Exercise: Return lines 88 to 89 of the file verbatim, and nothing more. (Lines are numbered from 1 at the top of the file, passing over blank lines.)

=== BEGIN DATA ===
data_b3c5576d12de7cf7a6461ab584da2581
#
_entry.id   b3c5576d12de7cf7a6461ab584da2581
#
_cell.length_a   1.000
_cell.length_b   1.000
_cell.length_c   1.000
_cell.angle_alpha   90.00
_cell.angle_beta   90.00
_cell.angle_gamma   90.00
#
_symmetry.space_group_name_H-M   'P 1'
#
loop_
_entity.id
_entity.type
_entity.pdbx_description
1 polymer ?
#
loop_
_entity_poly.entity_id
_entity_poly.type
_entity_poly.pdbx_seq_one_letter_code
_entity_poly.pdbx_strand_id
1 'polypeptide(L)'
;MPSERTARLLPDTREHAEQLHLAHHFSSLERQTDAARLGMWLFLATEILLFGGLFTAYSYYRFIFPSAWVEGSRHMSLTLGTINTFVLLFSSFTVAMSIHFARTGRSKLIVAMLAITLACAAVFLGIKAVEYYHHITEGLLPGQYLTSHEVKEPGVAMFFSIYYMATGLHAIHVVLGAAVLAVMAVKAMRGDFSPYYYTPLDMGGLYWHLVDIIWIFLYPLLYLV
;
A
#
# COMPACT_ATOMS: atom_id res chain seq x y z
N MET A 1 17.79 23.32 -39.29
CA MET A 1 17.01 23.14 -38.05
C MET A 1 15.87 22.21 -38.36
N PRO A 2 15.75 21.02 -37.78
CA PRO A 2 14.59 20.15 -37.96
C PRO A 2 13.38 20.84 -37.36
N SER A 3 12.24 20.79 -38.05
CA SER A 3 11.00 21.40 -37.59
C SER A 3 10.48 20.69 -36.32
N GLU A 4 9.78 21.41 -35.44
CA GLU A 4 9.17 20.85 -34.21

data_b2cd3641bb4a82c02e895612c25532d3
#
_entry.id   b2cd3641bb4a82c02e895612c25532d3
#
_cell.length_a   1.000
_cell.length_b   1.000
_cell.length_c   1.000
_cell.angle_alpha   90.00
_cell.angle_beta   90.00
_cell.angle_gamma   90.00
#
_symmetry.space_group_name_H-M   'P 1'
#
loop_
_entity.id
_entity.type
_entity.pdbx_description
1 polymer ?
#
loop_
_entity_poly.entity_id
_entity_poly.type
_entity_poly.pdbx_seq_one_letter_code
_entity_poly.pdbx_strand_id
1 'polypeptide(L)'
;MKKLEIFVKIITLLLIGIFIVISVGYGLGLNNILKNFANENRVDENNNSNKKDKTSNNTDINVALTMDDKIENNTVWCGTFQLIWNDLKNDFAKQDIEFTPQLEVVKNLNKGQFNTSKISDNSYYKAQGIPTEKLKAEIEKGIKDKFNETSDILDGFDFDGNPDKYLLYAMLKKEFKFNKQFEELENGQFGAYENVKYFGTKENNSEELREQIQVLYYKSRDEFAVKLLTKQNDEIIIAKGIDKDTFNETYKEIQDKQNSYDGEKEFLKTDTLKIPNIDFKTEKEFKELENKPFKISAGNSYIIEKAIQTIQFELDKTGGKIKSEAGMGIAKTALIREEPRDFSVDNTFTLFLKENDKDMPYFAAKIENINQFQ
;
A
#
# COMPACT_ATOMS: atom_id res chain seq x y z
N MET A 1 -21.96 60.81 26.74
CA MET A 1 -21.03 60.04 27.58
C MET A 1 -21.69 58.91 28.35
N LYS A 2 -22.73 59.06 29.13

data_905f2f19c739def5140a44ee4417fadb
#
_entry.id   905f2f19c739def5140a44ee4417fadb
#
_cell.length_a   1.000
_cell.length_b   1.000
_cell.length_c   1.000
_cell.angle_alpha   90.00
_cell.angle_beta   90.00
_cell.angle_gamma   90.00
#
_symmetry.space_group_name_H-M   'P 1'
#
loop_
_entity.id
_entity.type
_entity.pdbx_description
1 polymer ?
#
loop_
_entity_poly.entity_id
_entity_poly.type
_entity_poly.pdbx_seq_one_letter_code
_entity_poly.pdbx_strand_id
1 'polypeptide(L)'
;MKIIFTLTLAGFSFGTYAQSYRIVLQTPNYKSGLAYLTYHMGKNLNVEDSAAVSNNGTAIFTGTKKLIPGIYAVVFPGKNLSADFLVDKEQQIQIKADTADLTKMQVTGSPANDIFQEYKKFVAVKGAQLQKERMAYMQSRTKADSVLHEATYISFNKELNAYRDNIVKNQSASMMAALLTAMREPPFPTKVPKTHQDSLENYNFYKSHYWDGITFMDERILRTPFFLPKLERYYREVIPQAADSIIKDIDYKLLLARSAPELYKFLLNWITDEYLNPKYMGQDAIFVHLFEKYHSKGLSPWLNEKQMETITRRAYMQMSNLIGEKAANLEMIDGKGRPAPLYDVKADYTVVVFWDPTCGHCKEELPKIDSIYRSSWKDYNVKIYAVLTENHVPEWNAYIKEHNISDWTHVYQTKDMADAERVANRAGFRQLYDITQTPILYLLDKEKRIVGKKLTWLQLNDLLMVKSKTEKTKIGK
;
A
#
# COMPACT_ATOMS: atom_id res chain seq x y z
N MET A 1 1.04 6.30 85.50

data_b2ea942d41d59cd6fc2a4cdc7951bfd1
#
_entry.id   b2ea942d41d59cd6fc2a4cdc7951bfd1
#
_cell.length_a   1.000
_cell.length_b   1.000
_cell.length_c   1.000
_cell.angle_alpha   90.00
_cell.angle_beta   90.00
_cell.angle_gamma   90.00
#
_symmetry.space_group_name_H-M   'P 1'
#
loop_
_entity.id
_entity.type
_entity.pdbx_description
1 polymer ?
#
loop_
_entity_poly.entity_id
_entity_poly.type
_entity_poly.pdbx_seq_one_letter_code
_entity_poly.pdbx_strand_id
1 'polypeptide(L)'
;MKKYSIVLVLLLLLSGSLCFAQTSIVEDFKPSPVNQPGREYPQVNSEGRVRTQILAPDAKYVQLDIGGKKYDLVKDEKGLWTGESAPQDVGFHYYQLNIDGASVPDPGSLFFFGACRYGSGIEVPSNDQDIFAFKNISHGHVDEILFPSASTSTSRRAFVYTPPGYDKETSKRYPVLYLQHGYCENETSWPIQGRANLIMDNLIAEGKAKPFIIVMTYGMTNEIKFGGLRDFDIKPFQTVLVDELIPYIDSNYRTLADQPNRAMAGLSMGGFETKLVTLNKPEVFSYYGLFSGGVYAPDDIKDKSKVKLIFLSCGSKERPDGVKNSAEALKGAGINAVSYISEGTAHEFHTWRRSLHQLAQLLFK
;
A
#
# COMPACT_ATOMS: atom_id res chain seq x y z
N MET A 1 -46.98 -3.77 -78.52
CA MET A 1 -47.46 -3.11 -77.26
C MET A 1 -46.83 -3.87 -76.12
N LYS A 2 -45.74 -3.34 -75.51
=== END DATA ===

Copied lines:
#
loop_